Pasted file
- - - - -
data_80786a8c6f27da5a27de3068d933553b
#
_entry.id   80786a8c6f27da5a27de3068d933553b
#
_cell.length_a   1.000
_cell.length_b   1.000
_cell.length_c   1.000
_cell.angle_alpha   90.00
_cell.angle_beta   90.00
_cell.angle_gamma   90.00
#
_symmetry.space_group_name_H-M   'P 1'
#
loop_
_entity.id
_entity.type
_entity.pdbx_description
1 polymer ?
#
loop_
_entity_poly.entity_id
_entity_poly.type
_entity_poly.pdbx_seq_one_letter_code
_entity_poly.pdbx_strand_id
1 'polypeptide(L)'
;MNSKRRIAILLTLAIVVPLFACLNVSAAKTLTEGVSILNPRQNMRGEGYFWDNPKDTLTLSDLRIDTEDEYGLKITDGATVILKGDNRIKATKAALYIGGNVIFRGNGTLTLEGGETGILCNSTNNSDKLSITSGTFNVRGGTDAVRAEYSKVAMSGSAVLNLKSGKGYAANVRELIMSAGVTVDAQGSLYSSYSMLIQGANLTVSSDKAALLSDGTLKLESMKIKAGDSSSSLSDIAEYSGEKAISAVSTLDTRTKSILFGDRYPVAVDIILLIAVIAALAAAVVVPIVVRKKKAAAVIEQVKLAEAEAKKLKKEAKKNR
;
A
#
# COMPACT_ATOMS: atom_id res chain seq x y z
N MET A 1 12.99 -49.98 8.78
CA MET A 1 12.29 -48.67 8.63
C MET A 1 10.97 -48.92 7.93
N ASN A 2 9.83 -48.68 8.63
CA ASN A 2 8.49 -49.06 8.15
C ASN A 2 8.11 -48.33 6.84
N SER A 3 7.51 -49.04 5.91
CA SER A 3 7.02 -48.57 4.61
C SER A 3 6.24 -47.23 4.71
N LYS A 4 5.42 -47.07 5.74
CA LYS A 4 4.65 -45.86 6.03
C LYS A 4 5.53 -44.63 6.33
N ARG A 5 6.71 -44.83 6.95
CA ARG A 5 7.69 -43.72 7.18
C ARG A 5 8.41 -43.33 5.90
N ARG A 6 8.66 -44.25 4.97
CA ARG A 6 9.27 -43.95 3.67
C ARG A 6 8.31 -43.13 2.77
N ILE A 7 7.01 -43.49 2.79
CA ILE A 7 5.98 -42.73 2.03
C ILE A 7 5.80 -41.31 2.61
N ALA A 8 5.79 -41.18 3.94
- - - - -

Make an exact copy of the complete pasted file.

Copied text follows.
data_80786a8c6f27da5a27de3068d933553b
#
_entry.id   80786a8c6f27da5a27de3068d933553b
#
_cell.length_a   1.000
_cell.length_b   1.000
_cell.length_c   1.000
_cell.angle_alpha   90.00
_cell.angle_beta   90.00
_cell.angle_gamma   90.00
#
_symmetry.space_group_name_H-M   'P 1'
#
loop_
_entity.id
_entity.type
_entity.pdbx_description
1 polymer ?
#
loop_
_entity_poly.entity_id
_entity_poly.type
_entity_poly.pdbx_seq_one_letter_code
_entity_poly.pdbx_strand_id
1 'polypeptide(L)'
;MNSKRRIAILLTLAIVVPLFACLNVSAAKTLTEGVSILNPRQNMRGEGYFWDNPKDTLTLSDLRIDTEDEYGLKITDGATVILKGDNRIKATKAALYIGGNVIFRGNGTLTLEGGETGILCNSTNNSDKLSITSGTFNVRGGTDAVRAEYSKVAMSGSAVLNLKSGKGYAANVRELIMSAGVTVDAQGSLYSSYSMLIQGANLTVSSDKAALLSDGTLKLESMKIKAGDSSSSLSDIAEYSGEKAISAVSTLDTRTKSILFGDRYPVAVDIILLIAVIAALAAAVVVPIVVRKKKAAAVIEQVKLAEAEAKKLKKEAKKNR
;
A
#
# COMPACT_ATOMS: atom_id res chain seq x y z
N MET A 1 12.99 -49.98 8.78
CA MET A 1 12.29 -48.67 8.63
C MET A 1 10.97 -48.92 7.93
N ASN A 2 9.83 -48.68 8.63
CA ASN A 2 8.49 -49.06 8.15
C ASN A 2 8.11 -48.33 6.84
N SER A 3 7.51 -49.04 5.91
CA SER A 3 7.02 -48.57 4.61
C SER A 3 6.24 -47.23 4.71
N LYS A 4 5.42 -47.07 5.74
CA LYS A 4 4.65 -45.86 6.03
C LYS A 4 5.53 -44.63 6.33
N ARG A 5 6.71 -44.83 6.95
CA ARG A 5 7.69 -43.72 7.18
C ARG A 5 8.41 -43.33 5.90
N ARG A 6 8.66 -44.25 4.97
CA ARG A 6 9.27 -43.95 3.67
C ARG A 6 8.31 -43.13 2.77
N ILE A 7 7.01 -43.49 2.79
CA ILE A 7 5.98 -42.73 2.03
C ILE A 7 5.80 -41.31 2.61
N ALA A 8 5.79 -41.18 3.94